Today’s NY Times reports that cases of wild polio (as opposed to vaccine-induced polio) are appearing in new countries, and increasing numbers are occurring in countries that are endemic for the disease. Article link here. A disease is ‘endemic’ in a country when it is maintained without introduction from other countries.
Polio is considered to be endemic in four countries: Nigeria, India, Afghanistan, and Pakistan. The reasons for the continued presence of the disease in these countries are complex. Armed conflict in Afghanistan and Pakistan has prevented adequate immunization. The outbreak in Nigeria is a consequence of the government’s decision to halt immunization several years ago. Administration of polio vaccine has since been resumed, but the spread of type 1 poliovirus still occurs. In India, repeated immunization in western Uttar Pradesh often fails to prevent infection, for obscure reasons.
The number of cases of polio in these four countries has risen since the same time last year. In India, there have been 486 cases so far this year, compared with 326 by this time in 2007. The same increases are seen in Pakistan (81 vs. 16), Nigeria (728 vs. 210), and Afghanistan (22 vs. 12).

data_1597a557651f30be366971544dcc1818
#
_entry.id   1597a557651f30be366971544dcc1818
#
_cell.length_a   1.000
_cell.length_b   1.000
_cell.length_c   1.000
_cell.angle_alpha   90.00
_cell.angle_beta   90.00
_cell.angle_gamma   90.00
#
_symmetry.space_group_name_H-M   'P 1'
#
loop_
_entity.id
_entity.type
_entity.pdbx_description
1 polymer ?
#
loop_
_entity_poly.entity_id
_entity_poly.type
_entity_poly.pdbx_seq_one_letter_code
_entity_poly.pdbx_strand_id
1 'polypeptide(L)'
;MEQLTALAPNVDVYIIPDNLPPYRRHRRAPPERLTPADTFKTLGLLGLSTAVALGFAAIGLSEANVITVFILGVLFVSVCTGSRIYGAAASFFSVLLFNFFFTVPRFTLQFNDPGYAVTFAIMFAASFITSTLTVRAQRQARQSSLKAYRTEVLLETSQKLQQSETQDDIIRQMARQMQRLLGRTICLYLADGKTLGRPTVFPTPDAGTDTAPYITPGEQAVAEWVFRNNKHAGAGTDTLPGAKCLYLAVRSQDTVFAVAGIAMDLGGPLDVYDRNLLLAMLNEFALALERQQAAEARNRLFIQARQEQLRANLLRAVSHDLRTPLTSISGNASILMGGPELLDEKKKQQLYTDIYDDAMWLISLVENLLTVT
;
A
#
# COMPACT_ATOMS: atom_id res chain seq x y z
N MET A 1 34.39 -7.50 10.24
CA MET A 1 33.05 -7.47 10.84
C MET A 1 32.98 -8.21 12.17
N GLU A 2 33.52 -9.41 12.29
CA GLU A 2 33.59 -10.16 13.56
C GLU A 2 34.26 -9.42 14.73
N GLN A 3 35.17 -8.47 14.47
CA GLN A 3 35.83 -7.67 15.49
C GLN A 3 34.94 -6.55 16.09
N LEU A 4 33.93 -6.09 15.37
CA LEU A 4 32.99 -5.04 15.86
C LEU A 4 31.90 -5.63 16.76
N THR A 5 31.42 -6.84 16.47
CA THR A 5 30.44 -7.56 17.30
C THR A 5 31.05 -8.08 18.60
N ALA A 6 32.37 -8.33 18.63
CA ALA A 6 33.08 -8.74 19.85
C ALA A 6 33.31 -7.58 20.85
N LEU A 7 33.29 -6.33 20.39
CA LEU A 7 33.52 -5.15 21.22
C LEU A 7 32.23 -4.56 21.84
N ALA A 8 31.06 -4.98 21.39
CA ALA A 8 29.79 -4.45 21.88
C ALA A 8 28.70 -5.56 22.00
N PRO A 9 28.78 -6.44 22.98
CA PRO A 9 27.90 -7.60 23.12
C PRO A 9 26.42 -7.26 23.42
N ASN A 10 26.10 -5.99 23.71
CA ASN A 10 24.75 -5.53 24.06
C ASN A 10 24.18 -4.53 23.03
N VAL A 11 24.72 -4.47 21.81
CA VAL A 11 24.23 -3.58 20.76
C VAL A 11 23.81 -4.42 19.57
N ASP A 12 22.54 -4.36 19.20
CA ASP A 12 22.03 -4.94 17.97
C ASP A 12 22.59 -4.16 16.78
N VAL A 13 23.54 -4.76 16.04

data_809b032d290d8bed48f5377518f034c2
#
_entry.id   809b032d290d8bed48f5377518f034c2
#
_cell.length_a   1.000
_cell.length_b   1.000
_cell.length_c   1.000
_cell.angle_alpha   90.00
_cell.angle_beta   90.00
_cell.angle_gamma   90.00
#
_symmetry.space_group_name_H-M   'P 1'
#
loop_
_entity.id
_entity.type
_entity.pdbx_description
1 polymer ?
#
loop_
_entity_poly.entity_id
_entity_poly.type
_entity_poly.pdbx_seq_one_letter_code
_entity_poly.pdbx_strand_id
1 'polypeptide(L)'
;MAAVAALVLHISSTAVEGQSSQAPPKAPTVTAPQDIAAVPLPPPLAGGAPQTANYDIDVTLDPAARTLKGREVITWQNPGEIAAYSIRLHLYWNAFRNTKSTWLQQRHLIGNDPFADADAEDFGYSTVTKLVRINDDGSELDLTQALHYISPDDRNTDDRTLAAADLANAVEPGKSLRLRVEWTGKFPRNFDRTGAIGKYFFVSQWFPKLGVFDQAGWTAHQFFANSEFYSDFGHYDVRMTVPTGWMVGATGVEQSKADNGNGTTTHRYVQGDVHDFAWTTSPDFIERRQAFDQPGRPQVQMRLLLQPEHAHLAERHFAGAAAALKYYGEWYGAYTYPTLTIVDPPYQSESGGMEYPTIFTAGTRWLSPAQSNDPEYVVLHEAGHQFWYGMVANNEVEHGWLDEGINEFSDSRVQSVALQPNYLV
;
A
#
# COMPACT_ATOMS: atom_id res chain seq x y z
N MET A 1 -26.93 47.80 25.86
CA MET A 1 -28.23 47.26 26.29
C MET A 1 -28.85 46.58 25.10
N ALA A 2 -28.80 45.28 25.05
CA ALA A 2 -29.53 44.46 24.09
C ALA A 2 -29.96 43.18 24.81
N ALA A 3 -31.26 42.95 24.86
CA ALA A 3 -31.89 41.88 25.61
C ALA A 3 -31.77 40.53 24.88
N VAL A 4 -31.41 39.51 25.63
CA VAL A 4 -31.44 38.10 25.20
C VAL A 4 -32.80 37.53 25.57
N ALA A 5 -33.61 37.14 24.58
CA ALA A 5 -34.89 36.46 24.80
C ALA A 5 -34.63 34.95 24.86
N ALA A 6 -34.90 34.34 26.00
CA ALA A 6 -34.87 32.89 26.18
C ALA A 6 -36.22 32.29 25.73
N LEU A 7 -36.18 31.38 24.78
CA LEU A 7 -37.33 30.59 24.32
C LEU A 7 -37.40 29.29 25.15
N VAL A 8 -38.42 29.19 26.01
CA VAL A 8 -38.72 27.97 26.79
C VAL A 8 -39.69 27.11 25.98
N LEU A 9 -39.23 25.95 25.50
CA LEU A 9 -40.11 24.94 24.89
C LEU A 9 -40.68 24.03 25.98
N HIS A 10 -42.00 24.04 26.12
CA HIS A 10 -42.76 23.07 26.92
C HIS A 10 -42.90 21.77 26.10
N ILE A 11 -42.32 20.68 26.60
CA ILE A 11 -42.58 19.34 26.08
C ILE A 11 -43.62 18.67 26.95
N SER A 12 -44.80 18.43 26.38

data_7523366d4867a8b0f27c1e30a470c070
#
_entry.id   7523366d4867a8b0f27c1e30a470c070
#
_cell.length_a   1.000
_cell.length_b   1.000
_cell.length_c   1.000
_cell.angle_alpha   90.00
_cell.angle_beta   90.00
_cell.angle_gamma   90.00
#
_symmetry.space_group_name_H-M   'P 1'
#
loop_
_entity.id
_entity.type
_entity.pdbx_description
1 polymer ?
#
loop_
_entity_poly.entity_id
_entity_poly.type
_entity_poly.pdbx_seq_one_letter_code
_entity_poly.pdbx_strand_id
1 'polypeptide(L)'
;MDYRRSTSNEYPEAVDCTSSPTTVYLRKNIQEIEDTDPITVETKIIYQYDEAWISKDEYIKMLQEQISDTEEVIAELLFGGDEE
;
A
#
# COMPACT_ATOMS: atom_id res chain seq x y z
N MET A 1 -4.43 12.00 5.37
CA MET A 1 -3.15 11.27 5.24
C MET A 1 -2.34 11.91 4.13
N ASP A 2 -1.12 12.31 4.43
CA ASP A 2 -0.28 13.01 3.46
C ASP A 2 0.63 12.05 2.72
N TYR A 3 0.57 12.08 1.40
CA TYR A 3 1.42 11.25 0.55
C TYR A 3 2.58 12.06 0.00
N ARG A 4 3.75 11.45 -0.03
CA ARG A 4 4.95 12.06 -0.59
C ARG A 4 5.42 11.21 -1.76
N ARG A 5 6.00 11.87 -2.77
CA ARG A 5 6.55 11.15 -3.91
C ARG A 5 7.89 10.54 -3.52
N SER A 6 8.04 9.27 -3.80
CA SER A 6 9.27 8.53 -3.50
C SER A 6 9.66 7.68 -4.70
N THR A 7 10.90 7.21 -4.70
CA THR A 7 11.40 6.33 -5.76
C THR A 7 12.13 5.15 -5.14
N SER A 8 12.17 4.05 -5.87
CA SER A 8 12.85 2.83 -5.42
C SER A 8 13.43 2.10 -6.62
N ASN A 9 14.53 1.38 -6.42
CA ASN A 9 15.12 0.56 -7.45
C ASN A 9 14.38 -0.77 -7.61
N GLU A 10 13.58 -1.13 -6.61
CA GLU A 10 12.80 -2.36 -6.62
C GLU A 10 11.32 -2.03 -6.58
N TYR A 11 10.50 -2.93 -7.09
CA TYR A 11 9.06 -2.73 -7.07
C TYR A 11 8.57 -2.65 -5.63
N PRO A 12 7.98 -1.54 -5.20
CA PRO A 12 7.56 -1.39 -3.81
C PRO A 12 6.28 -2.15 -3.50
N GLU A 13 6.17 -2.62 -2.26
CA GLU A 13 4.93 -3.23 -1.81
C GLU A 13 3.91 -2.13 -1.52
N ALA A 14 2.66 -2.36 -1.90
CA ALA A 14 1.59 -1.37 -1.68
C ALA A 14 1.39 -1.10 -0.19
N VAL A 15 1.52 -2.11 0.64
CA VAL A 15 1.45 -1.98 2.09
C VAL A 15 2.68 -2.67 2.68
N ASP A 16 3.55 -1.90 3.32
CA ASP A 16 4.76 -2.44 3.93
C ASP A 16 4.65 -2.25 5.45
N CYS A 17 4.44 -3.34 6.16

Unfortunately, the disease is also spreading to other countries. For example, two cases have been reported in Ghana, which had not reported the disease since 2003. Overall there have been 1406 cases reported globally this year, compared with 635 by this time in 2007. More details can be found at polioeradication.org.
The reason for the increased case count is unknown, especially because WHO sponsored immunization programs continue at an aggressive rate.
Remember, for every reported case of polio, there are likely at least 100-200 individuals harboring the virus without showing symptoms of paralysis. These asymptomatic infections are important for the transmission of the infection.